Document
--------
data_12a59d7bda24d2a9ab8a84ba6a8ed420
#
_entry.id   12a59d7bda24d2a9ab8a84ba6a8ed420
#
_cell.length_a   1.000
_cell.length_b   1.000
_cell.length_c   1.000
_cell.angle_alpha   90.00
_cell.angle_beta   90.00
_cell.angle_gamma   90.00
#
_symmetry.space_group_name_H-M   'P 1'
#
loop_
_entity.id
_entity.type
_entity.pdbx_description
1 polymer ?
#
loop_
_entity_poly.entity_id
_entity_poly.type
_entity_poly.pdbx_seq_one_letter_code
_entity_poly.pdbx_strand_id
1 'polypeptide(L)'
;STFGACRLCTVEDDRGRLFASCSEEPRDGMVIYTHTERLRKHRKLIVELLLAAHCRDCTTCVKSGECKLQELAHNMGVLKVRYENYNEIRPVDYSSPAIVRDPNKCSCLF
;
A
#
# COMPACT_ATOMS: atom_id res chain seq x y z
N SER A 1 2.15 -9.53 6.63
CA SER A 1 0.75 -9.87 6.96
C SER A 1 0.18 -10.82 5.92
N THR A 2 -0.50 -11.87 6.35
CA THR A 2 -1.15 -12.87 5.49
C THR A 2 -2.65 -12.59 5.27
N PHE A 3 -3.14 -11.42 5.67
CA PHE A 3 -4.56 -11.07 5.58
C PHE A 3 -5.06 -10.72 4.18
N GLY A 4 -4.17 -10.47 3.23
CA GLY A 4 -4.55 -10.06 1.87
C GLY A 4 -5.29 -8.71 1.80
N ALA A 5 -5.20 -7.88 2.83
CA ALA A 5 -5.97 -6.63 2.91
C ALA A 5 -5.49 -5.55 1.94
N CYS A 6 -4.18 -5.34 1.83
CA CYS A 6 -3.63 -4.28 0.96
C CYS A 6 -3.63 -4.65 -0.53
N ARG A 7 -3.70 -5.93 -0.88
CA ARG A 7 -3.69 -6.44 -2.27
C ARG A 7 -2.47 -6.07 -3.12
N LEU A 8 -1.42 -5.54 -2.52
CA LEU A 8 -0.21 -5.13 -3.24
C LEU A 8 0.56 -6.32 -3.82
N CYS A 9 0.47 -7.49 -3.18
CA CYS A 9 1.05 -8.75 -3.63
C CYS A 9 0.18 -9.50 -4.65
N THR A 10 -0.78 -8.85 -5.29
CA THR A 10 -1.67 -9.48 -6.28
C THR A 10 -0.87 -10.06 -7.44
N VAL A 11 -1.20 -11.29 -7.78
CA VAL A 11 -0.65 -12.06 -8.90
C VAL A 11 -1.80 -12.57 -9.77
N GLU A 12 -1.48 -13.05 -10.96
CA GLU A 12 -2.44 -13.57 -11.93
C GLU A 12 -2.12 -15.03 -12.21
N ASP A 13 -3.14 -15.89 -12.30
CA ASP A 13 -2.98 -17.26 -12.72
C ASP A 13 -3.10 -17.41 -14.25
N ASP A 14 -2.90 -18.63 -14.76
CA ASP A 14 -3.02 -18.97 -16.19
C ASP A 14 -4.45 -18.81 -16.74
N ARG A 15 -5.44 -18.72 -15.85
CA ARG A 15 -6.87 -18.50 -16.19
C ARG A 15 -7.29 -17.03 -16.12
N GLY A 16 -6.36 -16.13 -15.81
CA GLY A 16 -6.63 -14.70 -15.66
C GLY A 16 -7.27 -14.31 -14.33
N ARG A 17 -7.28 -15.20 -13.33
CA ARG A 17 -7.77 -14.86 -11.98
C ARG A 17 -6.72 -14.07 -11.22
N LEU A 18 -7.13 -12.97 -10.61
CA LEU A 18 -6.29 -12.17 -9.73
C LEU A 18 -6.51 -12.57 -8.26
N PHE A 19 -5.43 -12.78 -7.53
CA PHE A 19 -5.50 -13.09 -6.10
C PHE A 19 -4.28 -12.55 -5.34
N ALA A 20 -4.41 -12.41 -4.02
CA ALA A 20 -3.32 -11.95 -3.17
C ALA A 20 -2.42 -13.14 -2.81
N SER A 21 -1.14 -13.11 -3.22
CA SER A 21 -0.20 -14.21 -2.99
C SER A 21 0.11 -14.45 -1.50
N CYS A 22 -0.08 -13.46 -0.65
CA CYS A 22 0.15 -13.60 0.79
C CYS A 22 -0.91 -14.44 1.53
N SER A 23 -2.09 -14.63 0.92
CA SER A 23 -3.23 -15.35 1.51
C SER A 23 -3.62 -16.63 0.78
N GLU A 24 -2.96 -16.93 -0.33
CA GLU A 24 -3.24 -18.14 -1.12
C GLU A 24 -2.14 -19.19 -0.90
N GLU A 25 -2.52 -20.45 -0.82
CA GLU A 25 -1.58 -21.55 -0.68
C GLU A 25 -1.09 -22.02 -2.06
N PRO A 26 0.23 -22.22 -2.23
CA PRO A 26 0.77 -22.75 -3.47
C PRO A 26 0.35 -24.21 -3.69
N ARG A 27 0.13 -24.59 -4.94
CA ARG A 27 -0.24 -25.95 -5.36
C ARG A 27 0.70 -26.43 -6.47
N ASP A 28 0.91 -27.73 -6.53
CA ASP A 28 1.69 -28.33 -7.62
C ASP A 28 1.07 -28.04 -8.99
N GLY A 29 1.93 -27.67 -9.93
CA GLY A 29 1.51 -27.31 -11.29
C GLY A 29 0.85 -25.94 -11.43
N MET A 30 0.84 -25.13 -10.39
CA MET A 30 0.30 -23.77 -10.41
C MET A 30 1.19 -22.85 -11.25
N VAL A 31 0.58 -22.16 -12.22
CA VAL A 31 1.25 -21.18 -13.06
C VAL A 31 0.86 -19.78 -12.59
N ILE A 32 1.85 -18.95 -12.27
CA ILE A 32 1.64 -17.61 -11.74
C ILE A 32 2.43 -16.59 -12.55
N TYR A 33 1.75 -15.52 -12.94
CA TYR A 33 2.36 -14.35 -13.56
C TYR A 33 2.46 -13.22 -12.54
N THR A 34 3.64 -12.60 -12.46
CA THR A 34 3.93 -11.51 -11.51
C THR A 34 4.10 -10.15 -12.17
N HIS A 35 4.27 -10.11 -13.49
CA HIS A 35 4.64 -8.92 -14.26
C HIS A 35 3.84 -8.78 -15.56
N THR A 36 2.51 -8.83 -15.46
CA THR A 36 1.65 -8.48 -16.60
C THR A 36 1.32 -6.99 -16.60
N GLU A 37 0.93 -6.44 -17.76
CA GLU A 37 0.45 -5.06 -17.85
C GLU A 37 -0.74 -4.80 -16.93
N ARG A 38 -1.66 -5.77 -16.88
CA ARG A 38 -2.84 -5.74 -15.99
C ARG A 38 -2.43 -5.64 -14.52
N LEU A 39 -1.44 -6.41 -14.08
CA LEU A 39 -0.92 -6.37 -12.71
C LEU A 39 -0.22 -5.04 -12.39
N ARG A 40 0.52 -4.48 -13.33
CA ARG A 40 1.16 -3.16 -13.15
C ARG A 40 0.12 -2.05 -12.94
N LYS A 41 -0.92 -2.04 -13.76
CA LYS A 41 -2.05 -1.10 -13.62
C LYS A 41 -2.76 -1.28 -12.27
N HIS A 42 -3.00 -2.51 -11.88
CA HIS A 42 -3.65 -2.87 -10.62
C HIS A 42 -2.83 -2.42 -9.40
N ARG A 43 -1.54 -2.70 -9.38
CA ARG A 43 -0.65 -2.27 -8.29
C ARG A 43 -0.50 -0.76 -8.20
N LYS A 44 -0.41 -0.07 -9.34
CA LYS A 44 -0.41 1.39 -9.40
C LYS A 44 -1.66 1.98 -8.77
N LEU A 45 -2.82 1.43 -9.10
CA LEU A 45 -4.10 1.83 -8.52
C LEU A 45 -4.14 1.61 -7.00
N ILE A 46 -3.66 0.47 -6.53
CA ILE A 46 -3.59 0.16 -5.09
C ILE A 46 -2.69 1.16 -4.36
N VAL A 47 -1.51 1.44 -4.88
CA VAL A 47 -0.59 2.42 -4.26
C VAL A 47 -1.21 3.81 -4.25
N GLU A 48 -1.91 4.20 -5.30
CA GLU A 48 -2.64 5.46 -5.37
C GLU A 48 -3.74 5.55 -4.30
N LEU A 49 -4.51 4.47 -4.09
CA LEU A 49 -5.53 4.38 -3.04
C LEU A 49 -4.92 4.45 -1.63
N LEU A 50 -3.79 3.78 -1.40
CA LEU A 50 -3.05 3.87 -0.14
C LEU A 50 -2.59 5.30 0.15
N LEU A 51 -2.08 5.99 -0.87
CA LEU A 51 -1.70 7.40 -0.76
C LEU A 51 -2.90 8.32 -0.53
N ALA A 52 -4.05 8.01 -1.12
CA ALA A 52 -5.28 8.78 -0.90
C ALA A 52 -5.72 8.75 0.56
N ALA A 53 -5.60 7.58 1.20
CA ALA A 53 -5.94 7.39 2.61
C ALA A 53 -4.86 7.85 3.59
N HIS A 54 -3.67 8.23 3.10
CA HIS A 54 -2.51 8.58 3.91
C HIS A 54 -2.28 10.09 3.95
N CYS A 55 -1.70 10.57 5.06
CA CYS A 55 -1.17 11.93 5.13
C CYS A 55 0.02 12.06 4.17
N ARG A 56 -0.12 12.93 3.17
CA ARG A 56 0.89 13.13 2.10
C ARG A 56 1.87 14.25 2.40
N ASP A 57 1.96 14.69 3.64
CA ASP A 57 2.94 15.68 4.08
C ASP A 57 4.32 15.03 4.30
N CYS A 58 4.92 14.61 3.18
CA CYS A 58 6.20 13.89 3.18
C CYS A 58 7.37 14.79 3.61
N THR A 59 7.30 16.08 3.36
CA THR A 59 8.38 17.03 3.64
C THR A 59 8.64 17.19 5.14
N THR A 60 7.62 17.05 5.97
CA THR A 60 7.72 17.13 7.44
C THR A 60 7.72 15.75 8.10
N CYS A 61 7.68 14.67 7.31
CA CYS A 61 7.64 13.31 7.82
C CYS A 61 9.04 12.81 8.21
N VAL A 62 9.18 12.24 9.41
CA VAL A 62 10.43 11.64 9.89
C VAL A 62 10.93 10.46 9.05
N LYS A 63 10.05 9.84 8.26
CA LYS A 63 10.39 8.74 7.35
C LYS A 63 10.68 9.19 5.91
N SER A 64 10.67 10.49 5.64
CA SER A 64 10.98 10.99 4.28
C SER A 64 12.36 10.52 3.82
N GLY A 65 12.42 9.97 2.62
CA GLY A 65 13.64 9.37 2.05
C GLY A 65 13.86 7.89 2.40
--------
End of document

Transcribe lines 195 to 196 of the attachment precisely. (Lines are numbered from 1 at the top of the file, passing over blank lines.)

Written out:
C CYS A 55 0.02 12.06 4.17
N ARG A 56 -0.12 12.93 3.17